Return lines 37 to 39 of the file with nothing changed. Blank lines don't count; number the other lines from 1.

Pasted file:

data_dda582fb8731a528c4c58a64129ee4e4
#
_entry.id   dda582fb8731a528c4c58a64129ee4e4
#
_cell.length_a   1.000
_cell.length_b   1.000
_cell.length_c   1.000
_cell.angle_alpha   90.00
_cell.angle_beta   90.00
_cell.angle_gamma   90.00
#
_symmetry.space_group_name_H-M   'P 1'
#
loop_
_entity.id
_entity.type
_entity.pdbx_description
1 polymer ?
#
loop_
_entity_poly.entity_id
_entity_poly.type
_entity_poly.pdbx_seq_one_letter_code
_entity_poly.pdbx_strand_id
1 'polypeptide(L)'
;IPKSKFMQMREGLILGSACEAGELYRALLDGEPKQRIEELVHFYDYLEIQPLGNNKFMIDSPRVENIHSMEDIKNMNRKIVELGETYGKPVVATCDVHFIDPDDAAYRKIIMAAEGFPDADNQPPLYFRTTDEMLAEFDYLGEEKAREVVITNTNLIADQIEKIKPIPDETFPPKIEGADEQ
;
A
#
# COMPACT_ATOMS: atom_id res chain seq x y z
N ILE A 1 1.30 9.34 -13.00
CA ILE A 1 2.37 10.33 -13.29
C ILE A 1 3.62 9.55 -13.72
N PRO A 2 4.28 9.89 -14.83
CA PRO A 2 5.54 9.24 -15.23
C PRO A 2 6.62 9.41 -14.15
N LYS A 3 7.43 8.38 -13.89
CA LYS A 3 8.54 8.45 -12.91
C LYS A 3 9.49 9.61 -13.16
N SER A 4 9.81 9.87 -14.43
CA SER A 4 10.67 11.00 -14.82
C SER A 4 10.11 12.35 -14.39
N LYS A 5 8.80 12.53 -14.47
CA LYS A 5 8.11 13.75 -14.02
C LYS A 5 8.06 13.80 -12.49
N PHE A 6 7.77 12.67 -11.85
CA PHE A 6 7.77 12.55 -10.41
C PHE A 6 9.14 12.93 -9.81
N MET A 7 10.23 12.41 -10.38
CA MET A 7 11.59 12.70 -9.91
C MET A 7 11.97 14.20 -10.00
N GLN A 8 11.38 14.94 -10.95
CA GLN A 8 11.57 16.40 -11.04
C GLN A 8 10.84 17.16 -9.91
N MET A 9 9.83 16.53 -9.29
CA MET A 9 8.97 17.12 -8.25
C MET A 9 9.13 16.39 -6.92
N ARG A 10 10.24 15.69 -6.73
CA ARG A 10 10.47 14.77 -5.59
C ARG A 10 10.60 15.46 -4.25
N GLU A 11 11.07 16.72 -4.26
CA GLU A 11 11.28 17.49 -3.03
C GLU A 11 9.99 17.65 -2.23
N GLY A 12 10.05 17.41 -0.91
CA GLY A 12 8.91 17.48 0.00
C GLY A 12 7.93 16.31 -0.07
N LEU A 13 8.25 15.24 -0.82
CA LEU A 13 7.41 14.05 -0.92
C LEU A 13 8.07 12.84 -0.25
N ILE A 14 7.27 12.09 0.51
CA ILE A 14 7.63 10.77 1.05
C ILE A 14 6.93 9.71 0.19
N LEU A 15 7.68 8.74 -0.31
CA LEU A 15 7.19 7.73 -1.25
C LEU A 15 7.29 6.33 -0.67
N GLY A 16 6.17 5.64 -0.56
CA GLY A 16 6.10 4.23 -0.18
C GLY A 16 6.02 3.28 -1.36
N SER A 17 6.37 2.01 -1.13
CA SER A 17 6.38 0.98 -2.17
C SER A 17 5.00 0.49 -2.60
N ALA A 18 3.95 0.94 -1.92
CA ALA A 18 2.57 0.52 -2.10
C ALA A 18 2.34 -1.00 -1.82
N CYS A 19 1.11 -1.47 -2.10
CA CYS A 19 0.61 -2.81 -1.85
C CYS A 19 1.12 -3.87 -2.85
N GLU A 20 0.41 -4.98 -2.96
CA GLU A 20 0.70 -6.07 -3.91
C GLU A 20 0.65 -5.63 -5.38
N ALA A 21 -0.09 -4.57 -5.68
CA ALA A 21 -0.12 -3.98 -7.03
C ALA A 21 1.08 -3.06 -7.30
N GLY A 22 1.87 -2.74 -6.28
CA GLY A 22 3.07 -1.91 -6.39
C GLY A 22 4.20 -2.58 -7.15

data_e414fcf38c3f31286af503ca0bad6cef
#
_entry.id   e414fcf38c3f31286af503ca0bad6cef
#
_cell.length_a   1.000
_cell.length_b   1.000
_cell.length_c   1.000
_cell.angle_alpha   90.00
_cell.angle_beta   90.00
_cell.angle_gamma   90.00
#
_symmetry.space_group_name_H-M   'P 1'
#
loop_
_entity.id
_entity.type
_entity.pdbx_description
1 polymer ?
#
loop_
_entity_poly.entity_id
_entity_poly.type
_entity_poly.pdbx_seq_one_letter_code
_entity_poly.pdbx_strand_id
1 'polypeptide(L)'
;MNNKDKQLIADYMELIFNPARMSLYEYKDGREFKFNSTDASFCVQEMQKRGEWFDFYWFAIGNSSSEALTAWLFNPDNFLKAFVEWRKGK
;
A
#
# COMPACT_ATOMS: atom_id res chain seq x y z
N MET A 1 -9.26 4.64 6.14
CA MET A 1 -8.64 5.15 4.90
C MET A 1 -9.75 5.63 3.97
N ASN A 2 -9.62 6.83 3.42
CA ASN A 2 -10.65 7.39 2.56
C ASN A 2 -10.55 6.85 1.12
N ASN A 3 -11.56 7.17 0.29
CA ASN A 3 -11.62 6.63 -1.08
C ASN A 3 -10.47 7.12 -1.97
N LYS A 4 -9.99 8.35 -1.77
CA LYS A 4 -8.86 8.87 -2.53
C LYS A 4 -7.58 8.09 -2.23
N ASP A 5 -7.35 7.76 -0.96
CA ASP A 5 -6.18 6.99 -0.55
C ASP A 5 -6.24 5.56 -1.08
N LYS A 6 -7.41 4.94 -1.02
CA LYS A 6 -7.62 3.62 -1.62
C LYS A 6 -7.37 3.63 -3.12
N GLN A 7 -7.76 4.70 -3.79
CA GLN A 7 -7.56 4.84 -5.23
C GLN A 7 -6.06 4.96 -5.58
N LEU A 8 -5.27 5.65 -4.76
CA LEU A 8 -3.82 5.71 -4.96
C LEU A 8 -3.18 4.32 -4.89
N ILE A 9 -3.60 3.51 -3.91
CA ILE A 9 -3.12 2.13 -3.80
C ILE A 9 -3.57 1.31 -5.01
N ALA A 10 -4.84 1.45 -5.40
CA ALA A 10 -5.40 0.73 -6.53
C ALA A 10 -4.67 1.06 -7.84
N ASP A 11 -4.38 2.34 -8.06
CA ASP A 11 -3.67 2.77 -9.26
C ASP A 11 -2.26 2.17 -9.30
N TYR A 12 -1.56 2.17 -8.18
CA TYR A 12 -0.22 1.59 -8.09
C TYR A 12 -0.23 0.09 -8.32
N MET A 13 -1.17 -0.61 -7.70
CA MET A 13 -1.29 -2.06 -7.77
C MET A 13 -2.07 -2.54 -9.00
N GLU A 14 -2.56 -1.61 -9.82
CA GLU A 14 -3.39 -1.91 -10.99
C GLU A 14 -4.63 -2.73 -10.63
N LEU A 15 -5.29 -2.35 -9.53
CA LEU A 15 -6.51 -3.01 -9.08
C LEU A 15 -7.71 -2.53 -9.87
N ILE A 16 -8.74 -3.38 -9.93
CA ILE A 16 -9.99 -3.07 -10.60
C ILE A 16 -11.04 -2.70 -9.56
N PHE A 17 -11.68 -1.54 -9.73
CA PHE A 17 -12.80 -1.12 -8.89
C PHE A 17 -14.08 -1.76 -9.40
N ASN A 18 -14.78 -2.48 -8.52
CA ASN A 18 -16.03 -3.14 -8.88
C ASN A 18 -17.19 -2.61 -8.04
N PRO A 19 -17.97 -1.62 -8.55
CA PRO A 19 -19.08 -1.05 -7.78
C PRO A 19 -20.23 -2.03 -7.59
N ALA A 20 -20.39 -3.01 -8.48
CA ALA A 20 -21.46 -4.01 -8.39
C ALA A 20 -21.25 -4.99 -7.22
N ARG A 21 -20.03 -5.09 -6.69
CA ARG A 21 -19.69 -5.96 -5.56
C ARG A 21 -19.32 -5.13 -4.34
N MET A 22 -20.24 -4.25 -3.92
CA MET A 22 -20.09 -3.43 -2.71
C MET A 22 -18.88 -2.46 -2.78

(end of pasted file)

N LYS A 3 7.43 8.38 -13.89
CA LYS A 3 8.54 8.45 -12.91
C LYS A 3 9.49 9.61 -13.16